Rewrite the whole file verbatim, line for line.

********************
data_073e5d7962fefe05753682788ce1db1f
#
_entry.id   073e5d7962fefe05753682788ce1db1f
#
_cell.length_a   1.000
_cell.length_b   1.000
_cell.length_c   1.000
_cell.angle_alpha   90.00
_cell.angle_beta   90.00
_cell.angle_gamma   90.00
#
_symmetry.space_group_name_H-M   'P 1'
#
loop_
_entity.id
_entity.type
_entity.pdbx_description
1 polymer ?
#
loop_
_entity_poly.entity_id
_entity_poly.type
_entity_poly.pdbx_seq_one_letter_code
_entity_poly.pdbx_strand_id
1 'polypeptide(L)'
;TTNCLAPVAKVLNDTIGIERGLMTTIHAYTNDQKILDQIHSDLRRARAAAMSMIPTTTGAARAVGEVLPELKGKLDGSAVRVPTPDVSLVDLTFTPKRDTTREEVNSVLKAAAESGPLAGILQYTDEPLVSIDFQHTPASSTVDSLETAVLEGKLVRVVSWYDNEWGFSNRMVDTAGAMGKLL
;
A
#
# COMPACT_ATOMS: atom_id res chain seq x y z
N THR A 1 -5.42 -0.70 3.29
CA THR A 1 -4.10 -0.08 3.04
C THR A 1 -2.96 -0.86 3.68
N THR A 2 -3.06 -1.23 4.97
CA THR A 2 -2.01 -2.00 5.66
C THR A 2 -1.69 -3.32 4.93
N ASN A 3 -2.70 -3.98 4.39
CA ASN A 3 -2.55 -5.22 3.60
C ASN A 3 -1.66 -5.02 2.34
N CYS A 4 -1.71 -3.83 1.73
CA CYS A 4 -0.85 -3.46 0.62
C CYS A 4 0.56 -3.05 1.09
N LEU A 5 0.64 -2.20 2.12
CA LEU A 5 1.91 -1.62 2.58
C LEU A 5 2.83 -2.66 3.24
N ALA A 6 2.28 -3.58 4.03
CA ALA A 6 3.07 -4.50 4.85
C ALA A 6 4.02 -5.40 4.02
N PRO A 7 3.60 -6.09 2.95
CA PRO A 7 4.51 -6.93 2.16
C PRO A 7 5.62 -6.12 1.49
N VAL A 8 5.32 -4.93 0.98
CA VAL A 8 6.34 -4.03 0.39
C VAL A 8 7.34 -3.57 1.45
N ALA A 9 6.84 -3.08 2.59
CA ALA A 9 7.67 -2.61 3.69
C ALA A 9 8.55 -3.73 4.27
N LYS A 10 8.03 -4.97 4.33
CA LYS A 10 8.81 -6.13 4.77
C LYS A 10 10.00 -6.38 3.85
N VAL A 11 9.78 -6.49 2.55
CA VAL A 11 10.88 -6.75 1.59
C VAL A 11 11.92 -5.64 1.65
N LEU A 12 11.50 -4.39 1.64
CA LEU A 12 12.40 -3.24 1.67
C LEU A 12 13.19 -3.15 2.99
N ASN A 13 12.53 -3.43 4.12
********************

data_073e5d7962fefe05753682788ce1db1f
#
_entry.id   073e5d7962fefe05753682788ce1db1f
#
_cell.length_a   1.000
_cell.length_b   1.000
_cell.length_c   1.000
_cell.angle_alpha   90.00
_cell.angle_beta   90.00
_cell.angle_gamma   90.00
#
_symmetry.space_group_name_H-M   'P 1'
#
loop_
_entity.id
_entity.type
_entity.pdbx_description
1 polymer ?
#
loop_
_entity_poly.entity_id
_entity_poly.type
_entity_poly.pdbx_seq_one_letter_code
_entity_poly.pdbx_strand_id
1 'polypeptide(L)'
;TTNCLAPVAKVLNDTIGIERGLMTTIHAYTNDQKILDQIHSDLRRARAAAMSMIPTTTGAARAVGEVLPELKGKLDGSAVRVPTPDVSLVDLTFTPKRDTTREEVNSVLKAAAESGPLAGILQYTDEPLVSIDFQHTPASSTVDSLETAVLEGKLVRVVSWYDNEWGFSNRMVDTAGAMGKLL
;
A
#
# COMPACT_ATOMS: atom_id res chain seq x y z
N THR A 1 -5.42 -0.70 3.29
CA THR A 1 -4.10 -0.08 3.04
C THR A 1 -2.96 -0.86 3.68
N THR A 2 -3.06 -1.23 4.97
CA THR A 2 -2.01 -2.00 5.66
C THR A 2 -1.69 -3.32 4.93
N ASN A 3 -2.70 -3.98 4.39
CA ASN A 3 -2.55 -5.22 3.60
C ASN A 3 -1.66 -5.02 2.34
N CYS A 4 -1.71 -3.83 1.73
CA CYS A 4 -0.85 -3.46 0.62
C CYS A 4 0.56 -3.05 1.09
N LEU A 5 0.64 -2.20 2.12
CA LEU A 5 1.91 -1.62 2.58
C LEU A 5 2.83 -2.66 3.24
N ALA A 6 2.28 -3.58 4.03
CA ALA A 6 3.07 -4.50 4.85
C ALA A 6 4.02 -5.40 4.02
N PRO A 7 3.60 -6.09 2.95
CA PRO A 7 4.51 -6.93 2.16
C PRO A 7 5.62 -6.12 1.49
N VAL A 8 5.32 -4.93 0.98
CA VAL A 8 6.34 -4.03 0.39
C VAL A 8 7.34 -3.57 1.45
N ALA A 9 6.84 -3.08 2.59
CA ALA A 9 7.67 -2.61 3.69
C ALA A 9 8.55 -3.73 4.27
N LYS A 10 8.03 -4.97 4.33
CA LYS A 10 8.81 -6.13 4.77
C LYS A 10 10.00 -6.38 3.85
N VAL A 11 9.78 -6.49 2.55
CA VAL A 11 10.88 -6.75 1.59
C VAL A 11 11.92 -5.64 1.65
N LEU A 12 11.50 -4.39 1.64
CA LEU A 12 12.40 -3.24 1.67
C LEU A 12 13.19 -3.15 2.99
N ASN A 13 12.53 -3.43 4.12